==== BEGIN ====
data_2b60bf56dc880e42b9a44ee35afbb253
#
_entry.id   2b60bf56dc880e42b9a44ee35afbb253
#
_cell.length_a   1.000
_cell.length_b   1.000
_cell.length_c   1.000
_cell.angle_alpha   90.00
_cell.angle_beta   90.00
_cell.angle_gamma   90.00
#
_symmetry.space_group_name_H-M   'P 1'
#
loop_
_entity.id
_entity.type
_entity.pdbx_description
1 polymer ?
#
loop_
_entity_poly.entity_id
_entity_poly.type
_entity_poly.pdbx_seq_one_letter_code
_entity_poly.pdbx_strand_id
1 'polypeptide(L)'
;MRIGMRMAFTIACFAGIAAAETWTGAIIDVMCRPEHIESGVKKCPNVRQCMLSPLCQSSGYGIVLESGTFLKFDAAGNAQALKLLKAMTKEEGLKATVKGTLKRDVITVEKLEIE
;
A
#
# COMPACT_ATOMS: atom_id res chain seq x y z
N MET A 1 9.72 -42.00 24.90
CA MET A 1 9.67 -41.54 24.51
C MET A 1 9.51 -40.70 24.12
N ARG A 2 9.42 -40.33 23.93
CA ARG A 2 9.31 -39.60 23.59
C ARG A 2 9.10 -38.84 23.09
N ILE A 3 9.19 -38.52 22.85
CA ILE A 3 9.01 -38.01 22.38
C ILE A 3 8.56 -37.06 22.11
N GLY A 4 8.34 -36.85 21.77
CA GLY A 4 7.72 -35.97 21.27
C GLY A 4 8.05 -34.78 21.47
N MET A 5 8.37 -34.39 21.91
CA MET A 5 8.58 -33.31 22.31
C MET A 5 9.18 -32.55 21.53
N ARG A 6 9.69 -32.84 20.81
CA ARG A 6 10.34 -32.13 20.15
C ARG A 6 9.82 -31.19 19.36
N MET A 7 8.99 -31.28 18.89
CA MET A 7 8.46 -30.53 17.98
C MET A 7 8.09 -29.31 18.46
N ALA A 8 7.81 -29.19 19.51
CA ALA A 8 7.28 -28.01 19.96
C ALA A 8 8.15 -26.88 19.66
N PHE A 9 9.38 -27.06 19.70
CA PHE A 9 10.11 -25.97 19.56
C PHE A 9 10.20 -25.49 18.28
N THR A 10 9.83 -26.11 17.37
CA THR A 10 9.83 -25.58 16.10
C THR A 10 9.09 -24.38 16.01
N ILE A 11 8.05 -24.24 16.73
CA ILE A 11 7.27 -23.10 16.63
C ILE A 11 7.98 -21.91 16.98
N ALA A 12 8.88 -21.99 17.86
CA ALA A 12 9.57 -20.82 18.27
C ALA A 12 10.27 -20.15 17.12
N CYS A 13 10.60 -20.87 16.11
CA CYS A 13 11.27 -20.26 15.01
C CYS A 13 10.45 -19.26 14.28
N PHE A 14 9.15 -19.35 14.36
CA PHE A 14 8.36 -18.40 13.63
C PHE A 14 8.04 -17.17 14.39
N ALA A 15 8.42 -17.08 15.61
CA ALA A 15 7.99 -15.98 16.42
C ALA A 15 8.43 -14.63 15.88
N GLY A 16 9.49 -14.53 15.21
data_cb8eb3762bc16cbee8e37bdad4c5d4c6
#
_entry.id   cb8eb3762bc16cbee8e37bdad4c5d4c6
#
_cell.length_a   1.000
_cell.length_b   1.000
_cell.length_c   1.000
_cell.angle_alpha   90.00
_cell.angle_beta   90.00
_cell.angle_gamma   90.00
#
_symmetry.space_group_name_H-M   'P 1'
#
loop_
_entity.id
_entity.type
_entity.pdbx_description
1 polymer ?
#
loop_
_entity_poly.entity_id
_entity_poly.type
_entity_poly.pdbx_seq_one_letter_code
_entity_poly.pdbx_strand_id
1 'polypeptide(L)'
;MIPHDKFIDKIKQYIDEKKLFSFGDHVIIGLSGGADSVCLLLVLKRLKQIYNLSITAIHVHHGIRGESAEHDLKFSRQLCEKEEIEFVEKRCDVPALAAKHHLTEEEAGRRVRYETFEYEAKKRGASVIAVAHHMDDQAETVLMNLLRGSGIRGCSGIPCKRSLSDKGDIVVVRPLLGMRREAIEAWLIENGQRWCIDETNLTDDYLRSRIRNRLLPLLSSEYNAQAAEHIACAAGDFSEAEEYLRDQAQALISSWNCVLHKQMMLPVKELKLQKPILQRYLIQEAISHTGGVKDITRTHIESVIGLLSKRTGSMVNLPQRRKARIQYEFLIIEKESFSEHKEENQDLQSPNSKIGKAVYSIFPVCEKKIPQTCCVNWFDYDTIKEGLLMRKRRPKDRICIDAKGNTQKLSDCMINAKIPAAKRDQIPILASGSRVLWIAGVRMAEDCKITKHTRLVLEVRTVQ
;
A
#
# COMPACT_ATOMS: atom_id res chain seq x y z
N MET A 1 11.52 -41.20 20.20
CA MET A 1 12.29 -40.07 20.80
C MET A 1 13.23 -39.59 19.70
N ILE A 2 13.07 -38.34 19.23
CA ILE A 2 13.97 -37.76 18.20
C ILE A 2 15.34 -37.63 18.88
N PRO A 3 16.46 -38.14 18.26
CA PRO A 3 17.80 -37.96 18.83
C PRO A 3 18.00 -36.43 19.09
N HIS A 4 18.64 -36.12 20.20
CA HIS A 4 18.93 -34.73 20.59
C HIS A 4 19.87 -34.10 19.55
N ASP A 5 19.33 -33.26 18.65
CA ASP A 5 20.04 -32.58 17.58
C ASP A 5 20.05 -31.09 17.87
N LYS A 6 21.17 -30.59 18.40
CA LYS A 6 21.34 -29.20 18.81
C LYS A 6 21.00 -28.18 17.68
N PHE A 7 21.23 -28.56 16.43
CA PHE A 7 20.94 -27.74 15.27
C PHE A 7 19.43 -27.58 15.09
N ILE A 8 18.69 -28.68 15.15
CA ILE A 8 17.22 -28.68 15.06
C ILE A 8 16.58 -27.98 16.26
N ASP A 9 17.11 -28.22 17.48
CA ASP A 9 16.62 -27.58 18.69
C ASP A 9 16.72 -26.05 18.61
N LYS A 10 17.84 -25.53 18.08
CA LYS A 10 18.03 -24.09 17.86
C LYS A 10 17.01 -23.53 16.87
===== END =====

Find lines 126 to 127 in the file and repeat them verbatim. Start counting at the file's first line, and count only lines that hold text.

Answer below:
CA PHE A 7 20.94 -27.74 15.27
C PHE A 7 19.43 -27.58 15.09